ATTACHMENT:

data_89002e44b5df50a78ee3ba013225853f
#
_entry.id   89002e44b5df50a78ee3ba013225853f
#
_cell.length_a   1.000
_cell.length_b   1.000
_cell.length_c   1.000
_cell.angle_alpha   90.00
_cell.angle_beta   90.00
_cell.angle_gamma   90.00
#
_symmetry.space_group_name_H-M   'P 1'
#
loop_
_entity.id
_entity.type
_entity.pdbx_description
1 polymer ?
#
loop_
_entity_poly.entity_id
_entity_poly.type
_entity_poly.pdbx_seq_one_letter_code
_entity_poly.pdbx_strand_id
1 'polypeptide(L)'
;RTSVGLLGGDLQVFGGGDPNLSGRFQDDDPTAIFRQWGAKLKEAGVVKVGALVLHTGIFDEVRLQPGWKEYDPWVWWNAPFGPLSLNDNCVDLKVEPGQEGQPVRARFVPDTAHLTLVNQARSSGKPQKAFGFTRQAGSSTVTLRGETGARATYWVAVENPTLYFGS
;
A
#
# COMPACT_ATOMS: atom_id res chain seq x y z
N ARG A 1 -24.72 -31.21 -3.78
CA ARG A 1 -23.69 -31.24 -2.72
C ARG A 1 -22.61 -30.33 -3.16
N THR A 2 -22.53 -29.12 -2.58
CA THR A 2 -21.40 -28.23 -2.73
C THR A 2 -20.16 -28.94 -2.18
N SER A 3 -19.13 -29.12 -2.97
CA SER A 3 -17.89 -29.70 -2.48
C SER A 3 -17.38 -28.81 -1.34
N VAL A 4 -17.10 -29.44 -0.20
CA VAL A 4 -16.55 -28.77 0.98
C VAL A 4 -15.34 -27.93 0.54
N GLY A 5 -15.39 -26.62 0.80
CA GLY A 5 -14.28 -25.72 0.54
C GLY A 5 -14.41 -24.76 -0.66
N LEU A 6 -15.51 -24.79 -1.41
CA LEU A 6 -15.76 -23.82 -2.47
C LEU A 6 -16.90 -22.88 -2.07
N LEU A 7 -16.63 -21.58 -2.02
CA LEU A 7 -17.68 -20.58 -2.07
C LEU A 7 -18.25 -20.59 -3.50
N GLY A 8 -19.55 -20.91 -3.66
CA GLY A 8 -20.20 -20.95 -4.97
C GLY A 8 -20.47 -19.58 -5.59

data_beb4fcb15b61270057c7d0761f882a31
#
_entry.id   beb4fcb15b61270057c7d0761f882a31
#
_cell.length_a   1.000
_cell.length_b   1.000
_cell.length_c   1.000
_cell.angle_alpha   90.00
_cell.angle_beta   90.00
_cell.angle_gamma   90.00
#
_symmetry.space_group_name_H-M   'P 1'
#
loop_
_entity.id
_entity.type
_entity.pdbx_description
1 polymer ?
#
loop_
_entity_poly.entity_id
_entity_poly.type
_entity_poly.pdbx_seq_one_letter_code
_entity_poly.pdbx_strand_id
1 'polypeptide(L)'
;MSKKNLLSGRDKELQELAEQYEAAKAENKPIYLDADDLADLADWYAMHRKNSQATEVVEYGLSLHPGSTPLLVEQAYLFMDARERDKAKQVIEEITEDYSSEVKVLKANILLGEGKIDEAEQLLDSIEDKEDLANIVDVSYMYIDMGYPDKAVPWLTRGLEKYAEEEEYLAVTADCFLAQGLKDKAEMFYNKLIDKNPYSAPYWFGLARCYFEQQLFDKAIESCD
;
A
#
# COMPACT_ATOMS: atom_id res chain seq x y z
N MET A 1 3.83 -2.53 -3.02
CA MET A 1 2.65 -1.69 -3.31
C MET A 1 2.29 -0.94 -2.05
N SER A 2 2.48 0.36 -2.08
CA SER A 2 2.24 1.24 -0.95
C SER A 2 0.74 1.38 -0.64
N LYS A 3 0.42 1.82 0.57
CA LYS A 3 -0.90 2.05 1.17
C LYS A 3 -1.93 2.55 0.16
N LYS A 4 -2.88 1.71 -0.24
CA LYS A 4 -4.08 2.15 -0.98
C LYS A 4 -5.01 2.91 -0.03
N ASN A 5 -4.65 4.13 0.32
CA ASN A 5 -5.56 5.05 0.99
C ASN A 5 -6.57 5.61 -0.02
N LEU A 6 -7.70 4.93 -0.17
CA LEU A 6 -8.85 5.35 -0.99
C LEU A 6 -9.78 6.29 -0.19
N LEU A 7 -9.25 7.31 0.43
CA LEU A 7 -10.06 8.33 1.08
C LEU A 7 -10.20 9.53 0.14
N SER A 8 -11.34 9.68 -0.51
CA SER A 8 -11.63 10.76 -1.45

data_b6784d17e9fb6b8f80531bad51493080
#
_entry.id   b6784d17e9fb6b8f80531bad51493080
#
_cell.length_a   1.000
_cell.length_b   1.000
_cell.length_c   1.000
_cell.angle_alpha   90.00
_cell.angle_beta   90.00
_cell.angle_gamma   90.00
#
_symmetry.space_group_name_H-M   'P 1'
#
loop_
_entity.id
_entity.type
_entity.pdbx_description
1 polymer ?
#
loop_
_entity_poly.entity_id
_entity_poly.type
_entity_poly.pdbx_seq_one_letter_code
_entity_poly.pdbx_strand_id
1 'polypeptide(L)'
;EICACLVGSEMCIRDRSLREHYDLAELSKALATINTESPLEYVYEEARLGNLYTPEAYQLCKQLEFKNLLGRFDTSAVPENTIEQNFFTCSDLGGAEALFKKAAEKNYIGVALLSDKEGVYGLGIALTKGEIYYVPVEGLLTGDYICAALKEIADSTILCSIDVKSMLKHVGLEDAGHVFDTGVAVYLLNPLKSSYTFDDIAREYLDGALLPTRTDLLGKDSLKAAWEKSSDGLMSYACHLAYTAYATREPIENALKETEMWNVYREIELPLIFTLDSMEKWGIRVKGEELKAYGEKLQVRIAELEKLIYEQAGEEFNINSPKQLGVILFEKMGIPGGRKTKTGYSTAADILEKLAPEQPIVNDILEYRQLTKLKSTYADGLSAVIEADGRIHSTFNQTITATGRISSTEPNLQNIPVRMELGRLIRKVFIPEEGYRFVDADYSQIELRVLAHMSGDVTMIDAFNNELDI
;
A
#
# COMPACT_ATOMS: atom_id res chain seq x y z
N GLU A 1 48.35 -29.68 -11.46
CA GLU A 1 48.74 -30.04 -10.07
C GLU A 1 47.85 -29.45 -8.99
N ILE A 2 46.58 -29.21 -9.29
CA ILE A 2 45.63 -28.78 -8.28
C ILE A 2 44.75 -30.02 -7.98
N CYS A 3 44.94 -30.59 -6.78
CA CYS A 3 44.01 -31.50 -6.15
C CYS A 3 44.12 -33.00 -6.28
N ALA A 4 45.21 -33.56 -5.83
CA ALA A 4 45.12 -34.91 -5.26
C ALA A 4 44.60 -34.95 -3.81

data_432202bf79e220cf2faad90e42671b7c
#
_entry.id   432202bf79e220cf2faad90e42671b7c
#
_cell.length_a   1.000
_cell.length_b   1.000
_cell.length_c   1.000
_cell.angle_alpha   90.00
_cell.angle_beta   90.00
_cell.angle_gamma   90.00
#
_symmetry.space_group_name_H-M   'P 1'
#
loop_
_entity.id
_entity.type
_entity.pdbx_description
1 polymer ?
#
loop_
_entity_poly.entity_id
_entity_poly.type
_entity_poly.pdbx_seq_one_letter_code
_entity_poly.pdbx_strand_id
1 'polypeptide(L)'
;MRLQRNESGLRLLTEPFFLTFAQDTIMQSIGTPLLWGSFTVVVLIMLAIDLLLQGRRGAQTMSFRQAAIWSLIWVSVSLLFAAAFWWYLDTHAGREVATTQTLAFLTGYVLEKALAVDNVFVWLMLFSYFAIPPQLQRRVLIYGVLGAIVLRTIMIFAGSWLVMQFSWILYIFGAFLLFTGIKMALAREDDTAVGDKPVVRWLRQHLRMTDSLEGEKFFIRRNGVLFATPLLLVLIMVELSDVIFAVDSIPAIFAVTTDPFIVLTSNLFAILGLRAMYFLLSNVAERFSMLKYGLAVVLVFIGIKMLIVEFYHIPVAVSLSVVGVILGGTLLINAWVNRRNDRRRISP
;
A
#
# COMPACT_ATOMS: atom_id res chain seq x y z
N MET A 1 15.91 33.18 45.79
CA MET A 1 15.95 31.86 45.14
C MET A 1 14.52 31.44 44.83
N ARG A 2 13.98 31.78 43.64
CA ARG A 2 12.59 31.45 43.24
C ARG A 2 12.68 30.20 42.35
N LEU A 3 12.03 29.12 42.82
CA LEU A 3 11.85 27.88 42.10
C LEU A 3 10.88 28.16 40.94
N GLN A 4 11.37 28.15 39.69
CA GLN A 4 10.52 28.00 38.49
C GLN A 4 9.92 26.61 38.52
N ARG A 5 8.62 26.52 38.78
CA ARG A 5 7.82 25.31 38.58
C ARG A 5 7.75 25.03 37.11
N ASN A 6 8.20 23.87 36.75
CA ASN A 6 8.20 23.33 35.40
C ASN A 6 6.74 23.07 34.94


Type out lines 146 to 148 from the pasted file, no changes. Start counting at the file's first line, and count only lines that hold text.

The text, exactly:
C CYS A 3 44.12 -33.00 -6.28
N ALA A 4 45.21 -33.56 -5.83
CA ALA A 4 45.12 -34.91 -5.26